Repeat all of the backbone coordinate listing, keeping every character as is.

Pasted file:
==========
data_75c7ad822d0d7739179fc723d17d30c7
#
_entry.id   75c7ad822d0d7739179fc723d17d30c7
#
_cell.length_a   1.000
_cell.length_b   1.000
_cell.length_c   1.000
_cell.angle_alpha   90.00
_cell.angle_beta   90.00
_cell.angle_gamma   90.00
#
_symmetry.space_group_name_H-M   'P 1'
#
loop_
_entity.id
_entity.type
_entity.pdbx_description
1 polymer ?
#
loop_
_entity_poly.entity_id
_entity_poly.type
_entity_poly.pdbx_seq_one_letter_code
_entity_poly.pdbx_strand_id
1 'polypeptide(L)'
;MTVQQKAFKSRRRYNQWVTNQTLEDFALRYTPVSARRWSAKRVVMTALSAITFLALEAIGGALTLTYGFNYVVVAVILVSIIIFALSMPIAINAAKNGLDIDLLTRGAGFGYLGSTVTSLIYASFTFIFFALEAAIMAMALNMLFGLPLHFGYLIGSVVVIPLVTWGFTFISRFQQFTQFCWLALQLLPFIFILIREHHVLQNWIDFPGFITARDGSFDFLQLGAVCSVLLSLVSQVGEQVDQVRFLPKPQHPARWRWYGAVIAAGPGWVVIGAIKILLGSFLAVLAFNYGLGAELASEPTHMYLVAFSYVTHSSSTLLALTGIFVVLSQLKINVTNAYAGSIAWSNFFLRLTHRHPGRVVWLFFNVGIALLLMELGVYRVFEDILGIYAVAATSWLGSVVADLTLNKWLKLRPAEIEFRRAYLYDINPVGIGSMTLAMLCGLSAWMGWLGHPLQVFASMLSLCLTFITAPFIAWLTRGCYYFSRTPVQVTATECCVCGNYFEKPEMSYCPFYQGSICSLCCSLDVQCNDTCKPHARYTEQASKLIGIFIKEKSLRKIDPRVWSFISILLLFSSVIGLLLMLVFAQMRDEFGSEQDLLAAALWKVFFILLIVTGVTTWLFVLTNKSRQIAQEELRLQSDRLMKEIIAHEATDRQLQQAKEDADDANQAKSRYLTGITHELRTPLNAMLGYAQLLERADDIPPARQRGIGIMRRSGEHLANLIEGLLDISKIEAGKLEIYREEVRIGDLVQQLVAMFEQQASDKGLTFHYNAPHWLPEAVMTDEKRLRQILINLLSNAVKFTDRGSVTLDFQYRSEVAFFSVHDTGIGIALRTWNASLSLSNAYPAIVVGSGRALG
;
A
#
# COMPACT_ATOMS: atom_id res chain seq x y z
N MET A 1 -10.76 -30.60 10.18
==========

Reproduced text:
data_75c7ad822d0d7739179fc723d17d30c7
#
_entry.id   75c7ad822d0d7739179fc723d17d30c7
#
_cell.length_a   1.000
_cell.length_b   1.000
_cell.length_c   1.000
_cell.angle_alpha   90.00
_cell.angle_beta   90.00
_cell.angle_gamma   90.00
#
_symmetry.space_group_name_H-M   'P 1'
#
loop_
_entity.id
_entity.type
_entity.pdbx_description
1 polymer ?
#
loop_
_entity_poly.entity_id
_entity_poly.type
_entity_poly.pdbx_seq_one_letter_code
_entity_poly.pdbx_strand_id
1 'polypeptide(L)'
;MTVQQKAFKSRRRYNQWVTNQTLEDFALRYTPVSARRWSAKRVVMTALSAITFLALEAIGGALTLTYGFNYVVVAVILVSIIIFALSMPIAINAAKNGLDIDLLTRGAGFGYLGSTVTSLIYASFTFIFFALEAAIMAMALNMLFGLPLHFGYLIGSVVVIPLVTWGFTFISRFQQFTQFCWLALQLLPFIFILIREHHVLQNWIDFPGFITARDGSFDFLQLGAVCSVLLSLVSQVGEQVDQVRFLPKPQHPARWRWYGAVIAAGPGWVVIGAIKILLGSFLAVLAFNYGLGAELASEPTHMYLVAFSYVTHSSSTLLALTGIFVVLSQLKINVTNAYAGSIAWSNFFLRLTHRHPGRVVWLFFNVGIALLLMELGVYRVFEDILGIYAVAATSWLGSVVADLTLNKWLKLRPAEIEFRRAYLYDINPVGIGSMTLAMLCGLSAWMGWLGHPLQVFASMLSLCLTFITAPFIAWLTRGCYYFSRTPVQVTATECCVCGNYFEKPEMSYCPFYQGSICSLCCSLDVQCNDTCKPHARYTEQASKLIGIFIKEKSLRKIDPRVWSFISILLLFSSVIGLLLMLVFAQMRDEFGSEQDLLAAALWKVFFILLIVTGVTTWLFVLTNKSRQIAQEELRLQSDRLMKEIIAHEATDRQLQQAKEDADDANQAKSRYLTGITHELRTPLNAMLGYAQLLERADDIPPARQRGIGIMRRSGEHLANLIEGLLDISKIEAGKLEIYREEVRIGDLVQQLVAMFEQQASDKGLTFHYNAPHWLPEAVMTDEKRLRQILINLLSNAVKFTDRGSVTLDFQYRSEVAFFSVHDTGIGIALRTWNASLSLSNAYPAIVVGSGRALG
;
A
#
# COMPACT_ATOMS: atom_id res chain seq x y z
N MET A 1 -10.76 -30.60 10.18